WUWT has an article about how a sea wall protected Bay Head against Sandy, while neighbouring settlements were devastated. There is a new paper in the works (dated as October 2013!). You can read about it directly here from Virginia Tech. Here's a copy of the paper I found.
Not being an engineer or a coastal expert, I'll not go too deeply into the pros and cons of sea walls but note that it's not a straightforward issue. This article shows that people living adjacent to Bay Head are very concerned that Bay Head is extending the sea wall, as they believe they will be at increased risk because the sea wall will divert more water their way in future storms.
Which brings me to my question. Which sea wall did the protecting?
The press release says that the Bay Head sea wall is nearly 150 years old. Wikipedia cites the same source and says it was built in 1882. The paper itself says:
The cause of this difference lies in a forgotten historical relic. The core of the Bay Head dune was in fact a century-old, unyielding stone seawall, which had been covered over with ﬁne to very ﬁne dune sand by aeolian transport and beach nourishment during the twentieth century. The discovery of the relic seawall came as a surprise to many of the transient residents, and it constitutes the difﬁculties these transient communities have in maintaining and planning for future disasters arriving at their shores.
However other documents on the internet say a sea wall was built at Bay Head after the Great Atlantic Storm of 1962. For example, Bay Head & Mantoloking: A brief history doesn't mention a sea wall until the 1960s and states:
- Early 1960s Bay Head's sea walls are erected.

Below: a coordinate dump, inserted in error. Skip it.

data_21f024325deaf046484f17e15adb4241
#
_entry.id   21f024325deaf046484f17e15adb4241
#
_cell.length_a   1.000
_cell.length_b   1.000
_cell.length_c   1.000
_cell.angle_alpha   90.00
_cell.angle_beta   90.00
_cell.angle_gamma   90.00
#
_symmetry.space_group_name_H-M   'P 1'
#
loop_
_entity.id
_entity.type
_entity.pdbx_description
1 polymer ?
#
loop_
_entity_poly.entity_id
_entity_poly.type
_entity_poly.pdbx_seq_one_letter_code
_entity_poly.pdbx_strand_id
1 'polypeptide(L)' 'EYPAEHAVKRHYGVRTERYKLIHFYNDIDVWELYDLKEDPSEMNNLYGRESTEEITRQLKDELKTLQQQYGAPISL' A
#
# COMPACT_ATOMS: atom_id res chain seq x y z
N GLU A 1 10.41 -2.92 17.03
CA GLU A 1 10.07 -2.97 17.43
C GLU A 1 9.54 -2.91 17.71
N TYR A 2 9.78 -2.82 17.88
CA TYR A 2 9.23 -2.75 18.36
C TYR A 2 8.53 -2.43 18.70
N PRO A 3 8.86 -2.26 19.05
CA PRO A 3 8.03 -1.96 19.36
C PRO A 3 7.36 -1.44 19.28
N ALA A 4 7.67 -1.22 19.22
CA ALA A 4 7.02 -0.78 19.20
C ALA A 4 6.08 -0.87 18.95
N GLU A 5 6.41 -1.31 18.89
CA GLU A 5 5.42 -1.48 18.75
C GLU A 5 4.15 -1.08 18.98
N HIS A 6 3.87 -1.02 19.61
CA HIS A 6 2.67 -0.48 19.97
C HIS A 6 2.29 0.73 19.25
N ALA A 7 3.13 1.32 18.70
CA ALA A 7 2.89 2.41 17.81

In a book: Cottages and Mansions of the Jersey Shore By Caroline Seebohm (Rutgers University Press, 2007) it says:
A north east storm in March 1962 took out most of the boardwalk, and also did serious damage to oceanfront properties. That prompted a group of prominent Bay Head residents to bring in rocks and build both a stone wall fifteen feet into the sand and a string of groins or jetties that protrude into the sea. Thanks to these groins, Bay Head now has twice as much beach as it had before 1962.
And this from nj1015.com in January 2013:
Bay Head Using Sea Walls Effectively
The professor cites the Ocean County Borough of Bay Head as an example of a municipality that has utilized sea walls effectively.
“75% of that town was protected by a sea wall that dated back to the 1962 storm and to be honest with you I didn’t even know it was there and I’m sure residents didn’t know it was there because it was buried under the sand, there was a beach in front of it and a sand dune on top of it.”
He notes during Sandy, the wall was exposed and there was evidence it protected some of the homes behind it.And another mention in this news article from December last year.
But then there is this, from an old book, Salter’s History of Monmouth and Ocean Counties:
The Bay Head Land Company was incorporated in September 6, 1879....This quickly developed Summer resort may be said to have contributed largely to the current of popular favor now bestowed upon this portion of Ocean county. It is situated at the head of Barnegat Bay, from which it takes its name "Bay Head." There are about 286 lots in this tract, 50x100 feet in size. Its present population is seventy-five. The improvements in 1882 comprise 20 new cottages, and all the other improvements in a resort in the process of development. A sea wall has been put in, roads built and graded etc.Here is a photo of damage at Bay Head from a storm in 1929. If the 1882 sea wall was in that part of town, it didn't protect all Bay Head properties. (Click to enlarge.)
So the question is, which sea wall protected Bay Head? The sea wall built in 1882 or the sea wall built in 1962? Or both? Or maybe one was built over the other? The paper doesn't mention the 1962 sea wall, so maybe that was built elsewhere? I expect the researchers knew what they were doing. Still, it's a bit of a mystery for which there is undoubtedly a very simple explanation.
Another question though: did the sea wall at Bay Head cause more damage in neighbouring unprotected coastal areas than would have occurred if the sea wall hadn't been built?
Retreat, Adapt or Protect?
And here's a nice graphic I came upon while looking into sea walls, from a chapter in a publication on the website of the Ministry for the Environment, New Zealand. It illustrates some options in response to rising seas and bigger storm surges. (Click to enlarge.)